Comment Period extended to Oct 9
The fracked gas industry wants to build the world’s largest fracked gas-to-methanol refinery in Kalama. The proposed refinery would consume a staggering amount of fracked gas, more than all of Washington’s gas-fired power plants combined. The project would convert the fracked gas to methanol, which would be shipped overseas to be burned as fuel or used as feedstock to make plastics.
The Washington Department of Ecology (Ecology) has released a new Draft Supplemental Environmental Impact Statement (SEIS) to address the climate impacts of the proposed plant. The SEIS explains that the refinery would cause a staggering 4.6 million tons of climate pollution every year for 40 years. It would contribute to a significant global increase in greenhouse gas emissions. These emissions would undercut Washington’s efforts to move towards a clean energy economy.
The SEIS reveals what the project’s backers have long denied: that the refinery would cause more methanol to be burned as fuel in China and result in significant methane pollution from fracking. The methanol refinery would quickly become Washington’s largest climate polluter by 2025. It would use more fracked gas than all of Washington’s gas-fired power plants combined. In addition, up to 6 tankers per month would transport methanol to China, adding to the total greenhouse gas emissions of this facility.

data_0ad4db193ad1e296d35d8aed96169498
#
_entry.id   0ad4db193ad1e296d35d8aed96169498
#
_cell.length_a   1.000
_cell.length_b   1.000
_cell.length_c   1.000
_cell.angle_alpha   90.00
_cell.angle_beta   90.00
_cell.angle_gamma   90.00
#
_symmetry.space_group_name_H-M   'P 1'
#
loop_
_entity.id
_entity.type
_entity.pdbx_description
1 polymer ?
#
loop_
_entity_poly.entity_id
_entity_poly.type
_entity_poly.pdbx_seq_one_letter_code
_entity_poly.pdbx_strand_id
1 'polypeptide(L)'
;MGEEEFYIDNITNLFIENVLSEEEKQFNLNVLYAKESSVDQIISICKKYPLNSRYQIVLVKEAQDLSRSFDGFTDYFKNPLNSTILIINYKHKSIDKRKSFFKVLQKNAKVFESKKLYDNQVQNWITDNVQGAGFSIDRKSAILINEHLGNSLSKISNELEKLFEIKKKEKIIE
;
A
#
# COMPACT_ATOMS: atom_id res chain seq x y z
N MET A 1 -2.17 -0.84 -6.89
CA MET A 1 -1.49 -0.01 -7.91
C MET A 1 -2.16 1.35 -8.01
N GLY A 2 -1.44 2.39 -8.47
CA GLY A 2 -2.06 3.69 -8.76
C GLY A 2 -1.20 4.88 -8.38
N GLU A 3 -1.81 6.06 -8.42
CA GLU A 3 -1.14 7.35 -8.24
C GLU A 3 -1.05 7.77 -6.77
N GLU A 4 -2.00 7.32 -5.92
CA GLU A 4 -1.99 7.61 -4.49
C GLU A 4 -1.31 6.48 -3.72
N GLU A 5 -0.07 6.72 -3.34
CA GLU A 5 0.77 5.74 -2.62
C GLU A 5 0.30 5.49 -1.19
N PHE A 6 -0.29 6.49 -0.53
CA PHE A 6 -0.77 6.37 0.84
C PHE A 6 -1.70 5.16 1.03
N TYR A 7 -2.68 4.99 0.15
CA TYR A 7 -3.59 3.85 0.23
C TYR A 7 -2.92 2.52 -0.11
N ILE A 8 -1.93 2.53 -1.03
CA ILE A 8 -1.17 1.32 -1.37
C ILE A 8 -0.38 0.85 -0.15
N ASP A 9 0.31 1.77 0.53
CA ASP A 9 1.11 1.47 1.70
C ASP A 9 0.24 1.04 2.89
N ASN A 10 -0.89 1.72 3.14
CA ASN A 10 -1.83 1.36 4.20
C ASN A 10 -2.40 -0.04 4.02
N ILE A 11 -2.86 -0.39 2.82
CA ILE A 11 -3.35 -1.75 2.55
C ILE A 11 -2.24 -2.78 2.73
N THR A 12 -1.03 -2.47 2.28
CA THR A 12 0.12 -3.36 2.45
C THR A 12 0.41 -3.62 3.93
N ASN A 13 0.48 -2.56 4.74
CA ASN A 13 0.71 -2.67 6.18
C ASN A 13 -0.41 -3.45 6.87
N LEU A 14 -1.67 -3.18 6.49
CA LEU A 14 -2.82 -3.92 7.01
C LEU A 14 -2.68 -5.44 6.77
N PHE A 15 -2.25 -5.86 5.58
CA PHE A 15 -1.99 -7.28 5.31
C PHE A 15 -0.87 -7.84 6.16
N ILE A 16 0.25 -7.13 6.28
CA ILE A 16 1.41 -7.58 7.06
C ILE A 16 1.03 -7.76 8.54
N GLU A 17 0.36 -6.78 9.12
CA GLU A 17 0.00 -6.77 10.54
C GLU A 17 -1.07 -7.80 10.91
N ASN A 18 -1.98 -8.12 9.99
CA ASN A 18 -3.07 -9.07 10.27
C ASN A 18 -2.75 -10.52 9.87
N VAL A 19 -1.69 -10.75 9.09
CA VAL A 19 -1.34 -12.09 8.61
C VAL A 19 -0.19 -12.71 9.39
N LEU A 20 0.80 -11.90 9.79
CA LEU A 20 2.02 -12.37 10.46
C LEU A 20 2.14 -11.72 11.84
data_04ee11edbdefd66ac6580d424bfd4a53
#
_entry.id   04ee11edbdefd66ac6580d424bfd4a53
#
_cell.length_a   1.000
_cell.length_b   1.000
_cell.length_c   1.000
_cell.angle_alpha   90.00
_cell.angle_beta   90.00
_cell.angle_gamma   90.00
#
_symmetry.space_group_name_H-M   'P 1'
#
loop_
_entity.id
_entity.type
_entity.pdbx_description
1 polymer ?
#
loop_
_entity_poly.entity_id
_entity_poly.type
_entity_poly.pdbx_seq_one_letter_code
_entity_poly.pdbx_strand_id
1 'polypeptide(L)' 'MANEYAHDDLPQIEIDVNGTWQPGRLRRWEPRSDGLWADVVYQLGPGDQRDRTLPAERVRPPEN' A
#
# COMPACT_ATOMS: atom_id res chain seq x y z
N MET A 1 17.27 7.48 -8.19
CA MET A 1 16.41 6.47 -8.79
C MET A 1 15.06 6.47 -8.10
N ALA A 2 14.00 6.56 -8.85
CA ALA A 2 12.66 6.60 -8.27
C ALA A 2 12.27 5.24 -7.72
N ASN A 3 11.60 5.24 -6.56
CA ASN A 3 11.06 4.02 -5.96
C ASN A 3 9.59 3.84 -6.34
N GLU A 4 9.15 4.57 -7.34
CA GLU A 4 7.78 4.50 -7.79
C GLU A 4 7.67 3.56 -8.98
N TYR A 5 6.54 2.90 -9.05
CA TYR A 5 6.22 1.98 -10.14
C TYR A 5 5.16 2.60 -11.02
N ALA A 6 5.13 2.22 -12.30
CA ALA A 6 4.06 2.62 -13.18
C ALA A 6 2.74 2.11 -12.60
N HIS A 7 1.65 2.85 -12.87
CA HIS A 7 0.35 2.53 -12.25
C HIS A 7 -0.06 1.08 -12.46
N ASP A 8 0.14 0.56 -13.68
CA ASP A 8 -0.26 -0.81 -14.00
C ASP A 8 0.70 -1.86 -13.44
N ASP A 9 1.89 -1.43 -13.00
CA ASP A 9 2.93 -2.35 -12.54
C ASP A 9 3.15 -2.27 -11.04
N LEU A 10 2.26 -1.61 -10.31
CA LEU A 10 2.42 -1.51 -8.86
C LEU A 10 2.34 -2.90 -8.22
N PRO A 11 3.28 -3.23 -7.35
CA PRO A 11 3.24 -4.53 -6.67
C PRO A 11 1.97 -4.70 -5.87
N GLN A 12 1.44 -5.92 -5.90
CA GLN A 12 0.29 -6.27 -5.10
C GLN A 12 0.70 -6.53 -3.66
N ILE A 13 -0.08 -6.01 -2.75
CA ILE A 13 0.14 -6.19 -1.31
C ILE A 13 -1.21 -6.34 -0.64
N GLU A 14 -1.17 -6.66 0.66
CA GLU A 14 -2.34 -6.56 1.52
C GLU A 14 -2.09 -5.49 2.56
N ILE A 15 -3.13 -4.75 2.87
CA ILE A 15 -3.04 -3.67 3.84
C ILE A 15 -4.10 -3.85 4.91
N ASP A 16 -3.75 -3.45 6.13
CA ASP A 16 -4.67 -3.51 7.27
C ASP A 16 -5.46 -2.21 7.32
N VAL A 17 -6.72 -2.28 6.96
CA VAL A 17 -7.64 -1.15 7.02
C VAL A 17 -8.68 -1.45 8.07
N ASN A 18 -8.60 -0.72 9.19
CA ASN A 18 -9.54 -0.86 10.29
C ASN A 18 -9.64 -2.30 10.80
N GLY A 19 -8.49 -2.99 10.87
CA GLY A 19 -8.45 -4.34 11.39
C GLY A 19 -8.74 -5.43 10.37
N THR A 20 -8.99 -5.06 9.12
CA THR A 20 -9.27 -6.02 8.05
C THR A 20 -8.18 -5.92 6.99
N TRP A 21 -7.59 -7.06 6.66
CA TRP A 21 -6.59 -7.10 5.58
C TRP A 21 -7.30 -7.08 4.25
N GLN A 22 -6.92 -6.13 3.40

The Kalama project will drive fracking and methane pollution. Because of its enormous demand for fracked gas, the proposed refinery would be responsible for increased fracking and the methane pollution that fracking causes. Because methane escapes during the fracking process, this “upstream” pollution will exceed one million tons of greenhouse gas pollution each year, using even the most conservative estimates of methane leakage.
Combustion of methanol from the Kalama project will lead to a large “downstream” source of greenhouse gas pollution. Although the proponents tried for years to claim that no one would ever burn the methanol produced in Kalama, the SEIS shows that the Kalama methanol refinery would lead to more methanol being burned as fuel in China.
Unfortunately, the SEIS also relies on speculative mitigation and an unenforceable market analysis to prop up this dirty, climate-wrecking proposal. The SEIS does not offer any proof for its theory that the Kalama plant will displace worse sources of pollution in China.